These issues are secondary to the atmosphere and narrative of Man of Medan, however. Much like Until Dawn before it, Supermassive Games understands how to run a slow build with some explosive payoffs, and the tension in waiting for the real horror to kick in is exquisite. At first I was a little surprised that the narrative would reveal the nature of the monster in the very first act (the opening chapter shows players exactly what happens to the ship to render it a ghost ship), but as I played on I realised why that was the case – in knowing what is going to show up at some point, you start to wonder when it will come. That way, any time you visit a new area, or have characters split up, you spend the rest of the scene waiting for something awful to happen to them… and I actually found myself avoiding certain things (like closely checking a coffin an area), because I already had a sense of what was going on there. Replaying the mystery at the core of many horror titles (what is the nature of the monster), for perpetual tension leaves Man of Medan in a constant state of high tension, making the game feel more intense than its slow burn might have been were it depicted differently. Of course, there are some surprises and revelations along the way too, but this is a rare suspense title which isn’t really trying to throw players a “gotya” with twists that are as far fetched as they are unpredictable.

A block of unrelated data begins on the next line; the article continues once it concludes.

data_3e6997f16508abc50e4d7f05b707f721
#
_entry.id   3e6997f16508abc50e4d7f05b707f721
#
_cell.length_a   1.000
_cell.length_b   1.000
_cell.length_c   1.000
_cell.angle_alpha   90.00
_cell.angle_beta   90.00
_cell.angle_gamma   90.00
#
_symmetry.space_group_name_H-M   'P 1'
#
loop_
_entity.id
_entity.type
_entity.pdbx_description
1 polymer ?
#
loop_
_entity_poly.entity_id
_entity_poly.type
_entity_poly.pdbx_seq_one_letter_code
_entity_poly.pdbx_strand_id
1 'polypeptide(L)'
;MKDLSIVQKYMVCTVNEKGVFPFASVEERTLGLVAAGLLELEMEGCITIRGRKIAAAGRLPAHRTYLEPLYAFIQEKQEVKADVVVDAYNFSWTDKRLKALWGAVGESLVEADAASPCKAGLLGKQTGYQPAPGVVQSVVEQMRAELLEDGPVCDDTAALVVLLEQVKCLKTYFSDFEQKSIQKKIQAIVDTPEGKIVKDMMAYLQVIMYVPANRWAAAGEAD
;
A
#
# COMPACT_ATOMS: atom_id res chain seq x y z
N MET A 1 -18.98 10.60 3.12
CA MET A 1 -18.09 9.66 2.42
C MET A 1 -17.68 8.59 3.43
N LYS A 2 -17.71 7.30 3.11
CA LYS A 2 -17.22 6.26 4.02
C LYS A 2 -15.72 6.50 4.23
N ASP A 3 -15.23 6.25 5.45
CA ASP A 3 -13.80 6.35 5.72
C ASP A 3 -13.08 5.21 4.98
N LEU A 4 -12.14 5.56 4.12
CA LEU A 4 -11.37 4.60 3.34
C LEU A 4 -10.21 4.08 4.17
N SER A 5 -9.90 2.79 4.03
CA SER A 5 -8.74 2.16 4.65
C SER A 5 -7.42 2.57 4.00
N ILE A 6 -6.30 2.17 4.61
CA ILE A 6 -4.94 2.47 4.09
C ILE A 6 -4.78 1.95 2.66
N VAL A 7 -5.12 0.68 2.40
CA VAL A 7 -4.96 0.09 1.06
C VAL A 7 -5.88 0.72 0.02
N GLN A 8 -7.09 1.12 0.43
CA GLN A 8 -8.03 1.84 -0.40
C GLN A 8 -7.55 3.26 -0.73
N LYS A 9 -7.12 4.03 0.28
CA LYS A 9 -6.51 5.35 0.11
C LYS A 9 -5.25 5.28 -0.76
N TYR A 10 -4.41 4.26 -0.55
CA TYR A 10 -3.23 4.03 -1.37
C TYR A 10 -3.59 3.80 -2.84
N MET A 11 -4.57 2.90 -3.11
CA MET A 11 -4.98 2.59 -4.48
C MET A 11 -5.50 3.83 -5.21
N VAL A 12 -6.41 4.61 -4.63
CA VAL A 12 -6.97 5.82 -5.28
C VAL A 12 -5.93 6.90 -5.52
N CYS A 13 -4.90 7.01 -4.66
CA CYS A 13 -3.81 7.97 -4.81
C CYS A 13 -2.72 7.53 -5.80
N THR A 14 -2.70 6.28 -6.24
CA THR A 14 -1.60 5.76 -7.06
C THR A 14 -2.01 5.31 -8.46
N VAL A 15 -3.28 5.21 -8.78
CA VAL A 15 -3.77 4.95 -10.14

The ship has various paintings that you can discover and look at through the story, too, and each of these provide a small augury of what will come to pass later down the track. This, too, is giving away what may well kill characters (or at least the horrors that will happen to them), and thus the surprise and suspense of most horror, in exchange for an ongoing sense of expectation and general fear.